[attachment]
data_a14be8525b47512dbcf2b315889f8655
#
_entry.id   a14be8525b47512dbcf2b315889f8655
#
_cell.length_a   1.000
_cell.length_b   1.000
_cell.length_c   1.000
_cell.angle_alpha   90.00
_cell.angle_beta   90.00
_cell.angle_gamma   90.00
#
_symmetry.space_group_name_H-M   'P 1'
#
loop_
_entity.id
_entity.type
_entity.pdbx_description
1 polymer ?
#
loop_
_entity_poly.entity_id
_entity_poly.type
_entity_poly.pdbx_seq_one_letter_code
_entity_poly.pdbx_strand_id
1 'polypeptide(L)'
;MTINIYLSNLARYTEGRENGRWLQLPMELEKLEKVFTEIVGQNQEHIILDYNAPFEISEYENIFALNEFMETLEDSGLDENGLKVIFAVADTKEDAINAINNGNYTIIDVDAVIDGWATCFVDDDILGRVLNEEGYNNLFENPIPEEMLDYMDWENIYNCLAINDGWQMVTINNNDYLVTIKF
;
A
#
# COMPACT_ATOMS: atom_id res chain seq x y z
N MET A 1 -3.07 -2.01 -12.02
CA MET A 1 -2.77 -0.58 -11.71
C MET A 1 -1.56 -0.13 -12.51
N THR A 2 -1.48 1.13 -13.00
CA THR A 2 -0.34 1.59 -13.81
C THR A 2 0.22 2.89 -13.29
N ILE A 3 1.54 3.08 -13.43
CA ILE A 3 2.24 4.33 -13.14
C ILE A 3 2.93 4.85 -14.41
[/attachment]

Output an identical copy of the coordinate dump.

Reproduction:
data_a14be8525b47512dbcf2b315889f8655
#
_entry.id   a14be8525b47512dbcf2b315889f8655
#
_cell.length_a   1.000
_cell.length_b   1.000
_cell.length_c   1.000
_cell.angle_alpha   90.00
_cell.angle_beta   90.00
_cell.angle_gamma   90.00
#
_symmetry.space_group_name_H-M   'P 1'
#
loop_
_entity.id
_entity.type
_entity.pdbx_description
1 polymer ?
#
loop_
_entity_poly.entity_id
_entity_poly.type
_entity_poly.pdbx_seq_one_letter_code
_entity_poly.pdbx_strand_id
1 'polypeptide(L)'
;MTINIYLSNLARYTEGRENGRWLQLPMELEKLEKVFTEIVGQNQEHIILDYNAPFEISEYENIFALNEFMETLEDSGLDENGLKVIFAVADTKEDAINAINNGNYTIIDVDAVIDGWATCFVDDDILGRVLNEEGYNNLFENPIPEEMLDYMDWENIYNCLAINDGWQMVTINNNDYLVTIKF
;
A
#
# COMPACT_ATOMS: atom_id res chain seq x y z
N MET A 1 -3.07 -2.01 -12.02
CA MET A 1 -2.77 -0.58 -11.71
C MET A 1 -1.56 -0.13 -12.51
N THR A 2 -1.48 1.13 -13.00
CA THR A 2 -0.34 1.59 -13.81
C THR A 2 0.22 2.89 -13.29
N ILE A 3 1.54 3.08 -13.43
CA ILE A 3 2.24 4.33 -13.14
C ILE A 3 2.93 4.85 -14.41